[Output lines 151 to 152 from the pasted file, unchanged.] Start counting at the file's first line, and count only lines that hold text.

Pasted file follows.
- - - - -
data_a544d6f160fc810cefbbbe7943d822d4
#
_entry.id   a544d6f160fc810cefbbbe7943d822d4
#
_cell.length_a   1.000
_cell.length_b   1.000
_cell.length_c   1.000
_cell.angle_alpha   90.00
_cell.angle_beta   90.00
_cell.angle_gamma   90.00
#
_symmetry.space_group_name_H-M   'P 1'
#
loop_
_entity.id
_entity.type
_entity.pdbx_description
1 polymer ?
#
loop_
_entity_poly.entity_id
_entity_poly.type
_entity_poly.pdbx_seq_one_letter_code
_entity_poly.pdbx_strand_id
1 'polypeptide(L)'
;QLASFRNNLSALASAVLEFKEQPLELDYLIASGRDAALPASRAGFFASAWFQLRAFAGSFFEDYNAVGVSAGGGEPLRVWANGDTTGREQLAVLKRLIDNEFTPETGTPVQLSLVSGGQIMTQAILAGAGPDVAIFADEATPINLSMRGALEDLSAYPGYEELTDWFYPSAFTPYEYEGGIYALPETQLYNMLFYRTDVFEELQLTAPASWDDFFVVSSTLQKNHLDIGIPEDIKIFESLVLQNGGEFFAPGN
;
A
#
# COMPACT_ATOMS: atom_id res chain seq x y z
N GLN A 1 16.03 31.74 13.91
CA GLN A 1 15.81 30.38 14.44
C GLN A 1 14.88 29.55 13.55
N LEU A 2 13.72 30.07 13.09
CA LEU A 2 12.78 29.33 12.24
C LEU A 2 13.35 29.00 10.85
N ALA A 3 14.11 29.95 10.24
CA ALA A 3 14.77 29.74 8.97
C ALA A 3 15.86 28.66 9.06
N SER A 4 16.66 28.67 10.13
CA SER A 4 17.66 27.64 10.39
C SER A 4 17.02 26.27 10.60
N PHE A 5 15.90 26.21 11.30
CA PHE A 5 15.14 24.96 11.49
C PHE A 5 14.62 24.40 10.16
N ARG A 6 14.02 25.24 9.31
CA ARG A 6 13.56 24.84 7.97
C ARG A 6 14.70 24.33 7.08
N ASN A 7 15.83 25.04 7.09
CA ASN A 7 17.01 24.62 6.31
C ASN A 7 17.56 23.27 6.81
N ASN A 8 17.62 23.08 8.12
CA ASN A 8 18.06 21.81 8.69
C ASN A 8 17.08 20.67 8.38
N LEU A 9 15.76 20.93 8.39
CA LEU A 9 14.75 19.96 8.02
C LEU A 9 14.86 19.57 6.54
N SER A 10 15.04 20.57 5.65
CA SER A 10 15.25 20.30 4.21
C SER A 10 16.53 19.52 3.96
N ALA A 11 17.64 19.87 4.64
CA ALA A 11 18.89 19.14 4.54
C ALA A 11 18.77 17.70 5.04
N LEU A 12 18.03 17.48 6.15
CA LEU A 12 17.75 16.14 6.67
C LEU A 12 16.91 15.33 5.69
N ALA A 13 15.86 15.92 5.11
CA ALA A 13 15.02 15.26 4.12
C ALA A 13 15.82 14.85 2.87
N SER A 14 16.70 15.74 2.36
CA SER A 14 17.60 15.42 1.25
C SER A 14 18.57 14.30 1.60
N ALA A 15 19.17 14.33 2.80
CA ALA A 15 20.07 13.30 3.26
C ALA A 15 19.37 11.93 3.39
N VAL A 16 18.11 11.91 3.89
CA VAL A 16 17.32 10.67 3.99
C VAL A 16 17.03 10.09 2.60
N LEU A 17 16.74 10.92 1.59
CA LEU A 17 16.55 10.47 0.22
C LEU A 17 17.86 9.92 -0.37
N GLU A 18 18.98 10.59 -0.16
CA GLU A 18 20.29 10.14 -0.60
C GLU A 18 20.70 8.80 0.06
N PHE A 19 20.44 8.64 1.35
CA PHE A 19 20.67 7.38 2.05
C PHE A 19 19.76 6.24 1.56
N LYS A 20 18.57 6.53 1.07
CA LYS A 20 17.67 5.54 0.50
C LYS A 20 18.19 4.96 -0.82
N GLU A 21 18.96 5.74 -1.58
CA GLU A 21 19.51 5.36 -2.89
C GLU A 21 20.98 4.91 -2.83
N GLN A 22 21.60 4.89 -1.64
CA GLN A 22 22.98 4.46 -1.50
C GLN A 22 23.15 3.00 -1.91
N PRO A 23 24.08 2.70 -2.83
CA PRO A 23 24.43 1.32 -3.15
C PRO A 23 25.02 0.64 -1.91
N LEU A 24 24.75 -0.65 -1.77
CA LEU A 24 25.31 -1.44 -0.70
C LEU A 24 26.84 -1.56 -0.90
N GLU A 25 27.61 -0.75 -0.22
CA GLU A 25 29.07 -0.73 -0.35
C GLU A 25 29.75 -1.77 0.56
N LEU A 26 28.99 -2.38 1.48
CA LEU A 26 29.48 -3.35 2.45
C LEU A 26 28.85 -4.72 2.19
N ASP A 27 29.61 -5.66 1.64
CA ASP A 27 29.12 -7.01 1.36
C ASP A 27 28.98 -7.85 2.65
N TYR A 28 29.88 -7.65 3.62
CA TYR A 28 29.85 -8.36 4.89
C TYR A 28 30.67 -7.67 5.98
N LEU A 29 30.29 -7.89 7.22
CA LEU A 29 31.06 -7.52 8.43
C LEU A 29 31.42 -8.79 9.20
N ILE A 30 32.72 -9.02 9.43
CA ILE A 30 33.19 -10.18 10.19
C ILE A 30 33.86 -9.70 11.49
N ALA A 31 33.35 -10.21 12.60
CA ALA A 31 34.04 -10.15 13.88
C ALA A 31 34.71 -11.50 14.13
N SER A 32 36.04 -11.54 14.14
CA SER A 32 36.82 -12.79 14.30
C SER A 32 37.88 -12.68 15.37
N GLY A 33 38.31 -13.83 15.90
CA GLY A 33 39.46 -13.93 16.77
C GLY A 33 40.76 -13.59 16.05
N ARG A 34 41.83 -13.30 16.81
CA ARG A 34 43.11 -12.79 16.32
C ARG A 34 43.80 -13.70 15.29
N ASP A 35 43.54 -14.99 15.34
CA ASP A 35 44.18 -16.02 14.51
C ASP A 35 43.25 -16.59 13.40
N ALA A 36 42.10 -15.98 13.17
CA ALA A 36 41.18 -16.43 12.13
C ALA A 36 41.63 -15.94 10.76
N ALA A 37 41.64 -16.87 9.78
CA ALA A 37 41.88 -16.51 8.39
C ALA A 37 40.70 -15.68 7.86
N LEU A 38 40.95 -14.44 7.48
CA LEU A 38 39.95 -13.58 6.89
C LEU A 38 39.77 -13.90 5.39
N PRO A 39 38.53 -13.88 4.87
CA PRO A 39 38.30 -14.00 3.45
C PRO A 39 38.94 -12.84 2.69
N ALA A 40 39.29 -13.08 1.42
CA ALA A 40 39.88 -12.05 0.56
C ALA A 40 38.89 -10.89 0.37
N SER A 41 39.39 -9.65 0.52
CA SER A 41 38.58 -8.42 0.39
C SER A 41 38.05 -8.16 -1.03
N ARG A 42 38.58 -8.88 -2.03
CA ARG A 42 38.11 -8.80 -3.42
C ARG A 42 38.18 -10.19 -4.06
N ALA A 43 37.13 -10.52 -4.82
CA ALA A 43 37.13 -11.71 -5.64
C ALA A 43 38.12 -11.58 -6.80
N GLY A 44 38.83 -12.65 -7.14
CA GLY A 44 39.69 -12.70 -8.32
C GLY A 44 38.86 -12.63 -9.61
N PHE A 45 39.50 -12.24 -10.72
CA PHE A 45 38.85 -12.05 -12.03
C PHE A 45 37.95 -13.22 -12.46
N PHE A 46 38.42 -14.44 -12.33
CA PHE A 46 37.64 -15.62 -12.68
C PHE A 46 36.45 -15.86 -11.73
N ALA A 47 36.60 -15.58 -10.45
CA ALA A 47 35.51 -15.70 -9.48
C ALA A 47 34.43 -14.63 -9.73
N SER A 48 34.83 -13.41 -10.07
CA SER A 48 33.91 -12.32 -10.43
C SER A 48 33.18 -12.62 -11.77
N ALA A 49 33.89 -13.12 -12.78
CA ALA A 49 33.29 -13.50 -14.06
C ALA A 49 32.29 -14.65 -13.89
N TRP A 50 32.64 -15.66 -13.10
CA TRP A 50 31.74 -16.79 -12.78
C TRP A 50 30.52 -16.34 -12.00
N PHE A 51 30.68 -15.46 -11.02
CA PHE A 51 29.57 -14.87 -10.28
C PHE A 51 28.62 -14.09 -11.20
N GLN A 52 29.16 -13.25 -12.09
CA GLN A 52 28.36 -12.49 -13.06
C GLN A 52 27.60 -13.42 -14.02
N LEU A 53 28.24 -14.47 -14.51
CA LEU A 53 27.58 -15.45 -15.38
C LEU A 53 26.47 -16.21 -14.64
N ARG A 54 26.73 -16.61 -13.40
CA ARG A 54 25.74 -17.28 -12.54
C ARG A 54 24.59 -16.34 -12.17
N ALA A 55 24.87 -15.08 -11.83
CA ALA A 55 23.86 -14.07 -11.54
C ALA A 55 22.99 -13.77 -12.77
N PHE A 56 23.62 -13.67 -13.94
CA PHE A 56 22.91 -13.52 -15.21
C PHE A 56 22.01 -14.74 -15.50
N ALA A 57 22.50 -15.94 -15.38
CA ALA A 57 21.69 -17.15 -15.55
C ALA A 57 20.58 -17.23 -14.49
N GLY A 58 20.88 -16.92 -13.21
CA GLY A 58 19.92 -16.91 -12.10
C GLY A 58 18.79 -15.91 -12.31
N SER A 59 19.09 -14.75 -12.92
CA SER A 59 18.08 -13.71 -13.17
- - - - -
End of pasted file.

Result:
N SER A 41 39.39 -9.65 0.52
CA SER A 41 38.58 -8.42 0.39